Feminist Group Won't Win by Lying about Florida's Gender-Pay Gap
Around the State
Female income inequity is real and it's wrong, but women aren't going to win the war for equal pay by blatantly lying about it.
An indignant organization called UltraViolet circulated a press release Monday, looking for quick publicity because Sarasota-Bradenton International Airport authorities, they said, refused to place their signs (one is included below) inside the airport "the day before a contentious special election in FL’s 13th Congressional District in which the 'War on Women' was front and center."
I know Social Security and Obamacare were big-ticket items in the spectacularly acidic David Jolly-Alex Sink race, but the "War on Women"? All I can think is, maybe these folks figure any opposition to the Affordable Care Act is a blow against women. It's a stretch, but maybe that's it.
I know Sink is pro-choice and Jolly is pro-life. But I don't remember that issue anywhere near the head of the line during the campaign.
The lie I'm talking about was by implication and it figured prominently in their press release. Here's what they said:
"The Florida ads are part of a national project by UltraViolet to raise awareness about which states have the worst records when it comes to gender parity."
Plain as day, UltraViolet is saying Florida has one of the worst gender-parity records.
And that's a big fat lie.
Florida isn't even close. Which I'm sure the author of the press release knew. But, hey, this is a great place for out-of-state firestarters like UltraViolet to raise money, and a great time -- Election Day with the eyes of the nation on CD 13 -- to elevate their profile. And why not stick it to the governor while we're at it? So what's a little fib when your published motto is "equality at a higher frequency"?
Now here's the truth: Every state fails to provide equal pay for women who do the same jobs as men. Every state, not just Florida. They're all sub-par.
But, get this: Florida is actually one of the more generous states when it comes to employing women. Read about it in Stateline. Sources don't get any more reliable than this nonpartisan, nonprofit news service of the Pew Charitable Trusts. Stateline provides daily reporting and analysis on trends in state policy.
What you'll find is, in Florida women have the fourth largest percentage of men's earnings at 84.9 -- fourth out of 50 states plus the District of Columbia. They follow only D.C. (94.8 percent), Arizona (86.8 percent) and Maryland (85.2 percent). Have a look at the whole chart for yourself.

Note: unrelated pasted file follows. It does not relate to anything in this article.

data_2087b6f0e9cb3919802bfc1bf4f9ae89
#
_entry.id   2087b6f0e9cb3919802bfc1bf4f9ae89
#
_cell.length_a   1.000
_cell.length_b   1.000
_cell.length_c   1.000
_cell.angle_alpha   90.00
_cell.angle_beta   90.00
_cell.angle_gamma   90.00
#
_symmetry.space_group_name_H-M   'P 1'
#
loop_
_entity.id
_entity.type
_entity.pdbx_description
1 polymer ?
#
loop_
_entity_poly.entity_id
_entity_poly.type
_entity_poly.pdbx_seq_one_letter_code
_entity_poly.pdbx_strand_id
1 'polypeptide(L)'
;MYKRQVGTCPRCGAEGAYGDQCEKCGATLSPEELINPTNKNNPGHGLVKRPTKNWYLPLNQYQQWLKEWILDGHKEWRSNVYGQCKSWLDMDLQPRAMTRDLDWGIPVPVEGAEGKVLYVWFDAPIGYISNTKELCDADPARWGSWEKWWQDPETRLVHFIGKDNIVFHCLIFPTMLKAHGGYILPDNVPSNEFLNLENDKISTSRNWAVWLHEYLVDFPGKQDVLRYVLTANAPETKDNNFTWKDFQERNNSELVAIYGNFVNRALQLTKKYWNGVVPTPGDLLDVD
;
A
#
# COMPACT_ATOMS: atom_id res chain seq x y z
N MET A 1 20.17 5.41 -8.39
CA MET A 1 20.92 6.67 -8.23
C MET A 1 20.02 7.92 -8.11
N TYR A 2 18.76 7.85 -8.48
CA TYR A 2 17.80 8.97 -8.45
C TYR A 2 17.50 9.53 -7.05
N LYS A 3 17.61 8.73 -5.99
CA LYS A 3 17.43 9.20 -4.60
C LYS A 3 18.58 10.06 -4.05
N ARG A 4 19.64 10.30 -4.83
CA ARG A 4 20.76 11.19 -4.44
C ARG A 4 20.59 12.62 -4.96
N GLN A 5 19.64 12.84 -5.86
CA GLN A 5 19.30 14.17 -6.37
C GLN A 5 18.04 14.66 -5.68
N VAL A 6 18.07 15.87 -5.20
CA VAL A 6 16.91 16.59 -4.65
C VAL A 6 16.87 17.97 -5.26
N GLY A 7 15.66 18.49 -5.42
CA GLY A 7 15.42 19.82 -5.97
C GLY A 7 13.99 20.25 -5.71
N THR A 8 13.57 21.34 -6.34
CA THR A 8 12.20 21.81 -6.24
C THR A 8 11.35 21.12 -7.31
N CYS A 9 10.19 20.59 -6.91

Does this give Florida anything to brag about? Of course it doesn't.
But the attempt to capitalize on a bold-face lie is nevertheless a cheap shot from an organization that obviously blew into Florida to give Sink a helping hand in CD 13; and in so doing it established itself as an out-of-control, shady outfit with no principles and no credibility. This isn't how you win the war against discrimination.
The release came from Molly Haigh at Fitzgibbon Media in Washington, D.C. Fitzgibbon says on its website that Molly "specializes in amplifying the voices of the progressive movement in the press." I'll say.
Molly throws this quote into the release: “If Florida officials find their record on women’s equality to be embarrassing, they should work to change it, not hide it,” said Nita Chaudhary, co-founder of UltraViolet. (She was apparently talking about the sign the airport wouldn't allow.) “Women in Florida make only 84 cents to every dollar made by men, and that is unacceptable. When deciding where to spend their money, the public deserves to know which states are using those dollars to perpetuate discrimination, like Florida.”
It's not easy for a feminist group to lose me -- I've been a serial contributor to women's causes for more than 40 years, but UltraViolet's tactics and dishonesty -- not even the partisanship -- have managed to turn me off like a power grid in a blackout.
Reach Nancy Smith at nsmith@sunshinestatenews or 228-282-2423.